And maybe my current perspective is exactly why I’m struggling with happiness. The irony is not lost on me.

Strange, isn’t it? They say confession is good for the soul. Perhaps. I’m just baring mine so that others don’t feel quite so alone if they’re struggling with the same thing. Quite possibly this is what it means to be a broken Christian. I never claimed to be without sin.

Photo by Jon Tyson on Unsplash

Pitiful Prayer

Treading into some controversial territory today: fair warning.

My husband and I got on the topic of prayer the other night. Admittedly, neither of us have the strongest prayer life. We acknowledge we need to work on it but we don’t know how.

My father would be so ashamed! I distinctly recall how that big, grown man fell humbly to his knees bedside every single night and in church every Sunday, praying quietly, even when he was too frail to kneel. I never knew what he said. Maybe all he recited was the Lord’s Prayer. I wouldn’t be surprised if that was all.

And Jesus himself taught us how to pray with that passage. To be humble before God and to acknowledge His position. To ask for what we need – and notably, not for our wants. To ask for forgiveness as we should do for others, and to lead us from evil.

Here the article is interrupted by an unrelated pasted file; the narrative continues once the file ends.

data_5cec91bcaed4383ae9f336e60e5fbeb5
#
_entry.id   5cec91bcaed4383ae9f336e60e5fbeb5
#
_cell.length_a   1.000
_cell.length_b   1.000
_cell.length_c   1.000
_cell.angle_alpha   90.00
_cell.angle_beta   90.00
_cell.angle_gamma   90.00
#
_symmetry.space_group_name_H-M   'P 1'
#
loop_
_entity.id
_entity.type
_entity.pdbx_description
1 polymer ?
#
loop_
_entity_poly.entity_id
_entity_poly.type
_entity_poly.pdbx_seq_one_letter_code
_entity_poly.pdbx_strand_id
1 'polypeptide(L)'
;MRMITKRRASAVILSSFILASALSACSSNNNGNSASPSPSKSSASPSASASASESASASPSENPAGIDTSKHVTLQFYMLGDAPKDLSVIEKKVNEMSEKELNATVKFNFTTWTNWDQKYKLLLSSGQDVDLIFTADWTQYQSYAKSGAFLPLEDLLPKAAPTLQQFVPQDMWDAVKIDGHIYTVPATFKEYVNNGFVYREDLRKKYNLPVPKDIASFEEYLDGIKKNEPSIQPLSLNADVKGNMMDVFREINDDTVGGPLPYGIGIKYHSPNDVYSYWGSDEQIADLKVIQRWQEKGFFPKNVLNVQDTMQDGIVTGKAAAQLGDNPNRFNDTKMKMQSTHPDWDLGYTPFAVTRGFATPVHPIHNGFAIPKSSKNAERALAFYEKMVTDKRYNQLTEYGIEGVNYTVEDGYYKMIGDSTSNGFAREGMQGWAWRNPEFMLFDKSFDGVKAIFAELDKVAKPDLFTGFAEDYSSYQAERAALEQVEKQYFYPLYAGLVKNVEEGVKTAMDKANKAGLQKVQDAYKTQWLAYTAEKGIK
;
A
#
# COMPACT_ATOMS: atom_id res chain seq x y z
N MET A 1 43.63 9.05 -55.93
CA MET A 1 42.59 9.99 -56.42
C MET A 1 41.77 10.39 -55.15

And maybe that’s really all there ought to be to it.

But here I am, conflicted about prayer, knowing full well I am not the greatest role model for my kids or anyone on this topic. So bear with me as I give a confession of sorts. I can’t imagine I’m alone with this.

nathan-dumlao-583574-unsplashI don’t see how or where prayer works for me personally. It’s been my experience that God doesn’t answer. I don’t think He pays any attention to me at all.

It’s not like I don’t pray: I do. I certainly pray on behalf of others. But when it comes to things that impact me directly – things I personally want or need – I have zero expectations, so I’ve stopped asking on my own, or stopped believing that asking does any good. My faith is weak. Still I try, but it feels a little like crossing my fingers in superstition more than anything.

Let me explain. So many of us learned as children to pray and offer our petitions to God, and He would provide for us. As a child, you believe He will give you what you fervently pray for.

As you grow older, you notice that doesn’t happen. Both my husband and believed when we were younger that God didn’t shower us with the blessings we wanted because we didn’t live a good and worthy enough life, so we tried harder to be good and worthy in His eyes.

Still it didn’t happen. I struggled to understand where I was falling short. My husband quickly learned God wasn’t going to magically grant him a good performance as a musician if he prayed for it. No, he learned he needed to practice himself to ensure that he had a good performance.

Now my faith coaches me almost exclusively to ask God’s mercy because I’m a sinner, full stop. I’ve done nothing to deserve blessings. I have blessings simply because God has shown mercy and given His grace. And well yes, I’m flawed… I’m a sinner, through and through.